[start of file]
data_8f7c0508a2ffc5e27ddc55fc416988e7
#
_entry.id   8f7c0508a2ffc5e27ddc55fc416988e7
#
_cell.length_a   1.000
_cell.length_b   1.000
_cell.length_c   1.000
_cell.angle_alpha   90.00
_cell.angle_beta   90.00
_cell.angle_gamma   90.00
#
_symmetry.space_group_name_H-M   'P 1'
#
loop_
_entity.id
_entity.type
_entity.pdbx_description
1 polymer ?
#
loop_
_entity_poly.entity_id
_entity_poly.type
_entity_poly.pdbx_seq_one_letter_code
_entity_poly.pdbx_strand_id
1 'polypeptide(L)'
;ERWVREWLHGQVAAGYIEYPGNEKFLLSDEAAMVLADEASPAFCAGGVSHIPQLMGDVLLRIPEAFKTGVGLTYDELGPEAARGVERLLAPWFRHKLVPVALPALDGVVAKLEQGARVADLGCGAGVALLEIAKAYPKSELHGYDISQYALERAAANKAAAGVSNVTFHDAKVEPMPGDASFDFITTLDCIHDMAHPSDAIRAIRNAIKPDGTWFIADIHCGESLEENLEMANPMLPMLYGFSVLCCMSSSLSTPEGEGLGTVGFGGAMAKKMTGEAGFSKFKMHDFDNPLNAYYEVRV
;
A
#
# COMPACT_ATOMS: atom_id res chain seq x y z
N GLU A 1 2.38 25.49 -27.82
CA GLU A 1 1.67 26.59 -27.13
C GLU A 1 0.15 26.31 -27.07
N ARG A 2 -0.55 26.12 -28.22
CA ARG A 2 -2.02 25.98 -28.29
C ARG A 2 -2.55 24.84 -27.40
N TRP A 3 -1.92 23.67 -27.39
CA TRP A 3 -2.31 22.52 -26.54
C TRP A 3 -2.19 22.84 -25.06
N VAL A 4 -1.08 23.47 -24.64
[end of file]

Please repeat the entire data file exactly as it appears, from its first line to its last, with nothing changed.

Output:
data_8f7c0508a2ffc5e27ddc55fc416988e7
#
_entry.id   8f7c0508a2ffc5e27ddc55fc416988e7
#
_cell.length_a   1.000
_cell.length_b   1.000
_cell.length_c   1.000
_cell.angle_alpha   90.00
_cell.angle_beta   90.00
_cell.angle_gamma   90.00
#
_symmetry.space_group_name_H-M   'P 1'
#
loop_
_entity.id
_entity.type
_entity.pdbx_description
1 polymer ?
#
loop_
_entity_poly.entity_id
_entity_poly.type
_entity_poly.pdbx_seq_one_letter_code
_entity_poly.pdbx_strand_id
1 'polypeptide(L)'
;ERWVREWLHGQVAAGYIEYPGNEKFLLSDEAAMVLADEASPAFCAGGVSHIPQLMGDVLLRIPEAFKTGVGLTYDELGPEAARGVERLLAPWFRHKLVPVALPALDGVVAKLEQGARVADLGCGAGVALLEIAKAYPKSELHGYDISQYALERAAANKAAAGVSNVTFHDAKVEPMPGDASFDFITTLDCIHDMAHPSDAIRAIRNAIKPDGTWFIADIHCGESLEENLEMANPMLPMLYGFSVLCCMSSSLSTPEGEGLGTVGFGGAMAKKMTGEAGFSKFKMHDFDNPLNAYYEVRV
;
A
#
# COMPACT_ATOMS: atom_id res chain seq x y z
N GLU A 1 2.38 25.49 -27.82
CA GLU A 1 1.67 26.59 -27.13
C GLU A 1 0.15 26.31 -27.07
N ARG A 2 -0.55 26.12 -28.22
CA ARG A 2 -2.02 25.98 -28.29
C ARG A 2 -2.55 24.84 -27.40
N TRP A 3 -1.92 23.67 -27.39
CA TRP A 3 -2.31 22.52 -26.54
C TRP A 3 -2.19 22.84 -25.06
N VAL A 4 -1.08 23.47 -24.64